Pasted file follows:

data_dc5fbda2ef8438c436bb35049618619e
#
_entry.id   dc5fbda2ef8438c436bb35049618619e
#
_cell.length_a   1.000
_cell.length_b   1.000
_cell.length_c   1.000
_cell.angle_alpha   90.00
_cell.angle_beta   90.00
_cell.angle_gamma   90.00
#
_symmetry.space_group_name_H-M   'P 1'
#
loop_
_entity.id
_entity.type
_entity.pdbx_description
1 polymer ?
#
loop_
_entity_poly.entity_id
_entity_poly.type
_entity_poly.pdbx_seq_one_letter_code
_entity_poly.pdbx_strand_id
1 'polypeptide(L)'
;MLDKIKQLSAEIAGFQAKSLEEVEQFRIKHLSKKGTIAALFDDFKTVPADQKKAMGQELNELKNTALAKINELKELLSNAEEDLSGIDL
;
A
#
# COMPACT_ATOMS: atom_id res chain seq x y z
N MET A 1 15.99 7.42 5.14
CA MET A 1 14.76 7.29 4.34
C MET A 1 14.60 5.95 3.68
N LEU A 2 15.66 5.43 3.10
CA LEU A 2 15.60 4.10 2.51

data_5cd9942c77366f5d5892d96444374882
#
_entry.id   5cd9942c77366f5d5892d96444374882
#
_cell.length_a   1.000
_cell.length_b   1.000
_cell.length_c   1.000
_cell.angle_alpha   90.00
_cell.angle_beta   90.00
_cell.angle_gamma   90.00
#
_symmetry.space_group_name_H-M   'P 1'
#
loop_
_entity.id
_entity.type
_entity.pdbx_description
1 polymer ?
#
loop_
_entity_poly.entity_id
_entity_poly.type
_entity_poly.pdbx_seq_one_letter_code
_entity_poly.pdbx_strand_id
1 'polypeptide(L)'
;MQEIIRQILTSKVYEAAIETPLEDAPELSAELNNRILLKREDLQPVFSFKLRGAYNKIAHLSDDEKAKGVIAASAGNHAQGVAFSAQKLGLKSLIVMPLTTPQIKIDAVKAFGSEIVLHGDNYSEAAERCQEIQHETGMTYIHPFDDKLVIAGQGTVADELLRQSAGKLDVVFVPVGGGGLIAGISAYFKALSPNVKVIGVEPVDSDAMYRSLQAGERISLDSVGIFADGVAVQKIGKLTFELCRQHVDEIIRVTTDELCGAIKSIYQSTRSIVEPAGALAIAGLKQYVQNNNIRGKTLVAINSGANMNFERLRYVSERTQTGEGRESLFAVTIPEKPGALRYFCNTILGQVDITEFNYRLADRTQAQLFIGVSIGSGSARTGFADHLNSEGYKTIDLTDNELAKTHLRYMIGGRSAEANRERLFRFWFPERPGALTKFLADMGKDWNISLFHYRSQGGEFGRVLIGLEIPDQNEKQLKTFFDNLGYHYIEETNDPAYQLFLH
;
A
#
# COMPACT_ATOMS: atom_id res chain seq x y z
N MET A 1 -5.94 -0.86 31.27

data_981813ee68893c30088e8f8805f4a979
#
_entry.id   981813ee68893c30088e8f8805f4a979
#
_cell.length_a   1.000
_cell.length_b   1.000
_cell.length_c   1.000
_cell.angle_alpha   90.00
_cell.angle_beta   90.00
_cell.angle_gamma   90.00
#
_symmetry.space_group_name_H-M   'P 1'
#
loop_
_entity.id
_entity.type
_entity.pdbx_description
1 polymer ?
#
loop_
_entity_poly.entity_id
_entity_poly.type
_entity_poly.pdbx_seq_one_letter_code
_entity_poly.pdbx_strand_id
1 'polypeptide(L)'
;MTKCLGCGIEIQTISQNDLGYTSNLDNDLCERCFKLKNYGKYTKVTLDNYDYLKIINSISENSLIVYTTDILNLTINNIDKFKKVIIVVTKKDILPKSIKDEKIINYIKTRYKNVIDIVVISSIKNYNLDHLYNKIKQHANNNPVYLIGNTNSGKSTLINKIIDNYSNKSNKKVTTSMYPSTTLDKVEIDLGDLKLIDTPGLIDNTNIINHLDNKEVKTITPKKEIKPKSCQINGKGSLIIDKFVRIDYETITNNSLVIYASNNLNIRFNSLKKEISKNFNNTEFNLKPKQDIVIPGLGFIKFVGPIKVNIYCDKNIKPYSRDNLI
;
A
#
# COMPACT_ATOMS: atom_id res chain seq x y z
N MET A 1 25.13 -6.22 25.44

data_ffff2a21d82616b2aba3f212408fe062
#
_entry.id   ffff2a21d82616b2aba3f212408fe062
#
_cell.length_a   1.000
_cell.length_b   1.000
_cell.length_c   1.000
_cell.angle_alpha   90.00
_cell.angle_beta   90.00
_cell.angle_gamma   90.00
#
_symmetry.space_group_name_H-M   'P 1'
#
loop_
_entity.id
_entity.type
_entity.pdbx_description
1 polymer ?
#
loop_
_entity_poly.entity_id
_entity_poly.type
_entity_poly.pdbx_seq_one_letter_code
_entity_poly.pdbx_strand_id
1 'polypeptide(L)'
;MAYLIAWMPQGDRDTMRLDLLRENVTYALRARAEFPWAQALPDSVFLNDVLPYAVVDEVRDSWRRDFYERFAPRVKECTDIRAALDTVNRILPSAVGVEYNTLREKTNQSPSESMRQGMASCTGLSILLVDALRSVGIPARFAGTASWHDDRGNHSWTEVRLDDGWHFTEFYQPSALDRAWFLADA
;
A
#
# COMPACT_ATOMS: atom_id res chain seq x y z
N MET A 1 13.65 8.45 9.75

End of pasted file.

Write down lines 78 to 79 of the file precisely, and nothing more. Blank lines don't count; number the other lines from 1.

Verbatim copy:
_symmetry.space_group_name_H-M   'P 1'
#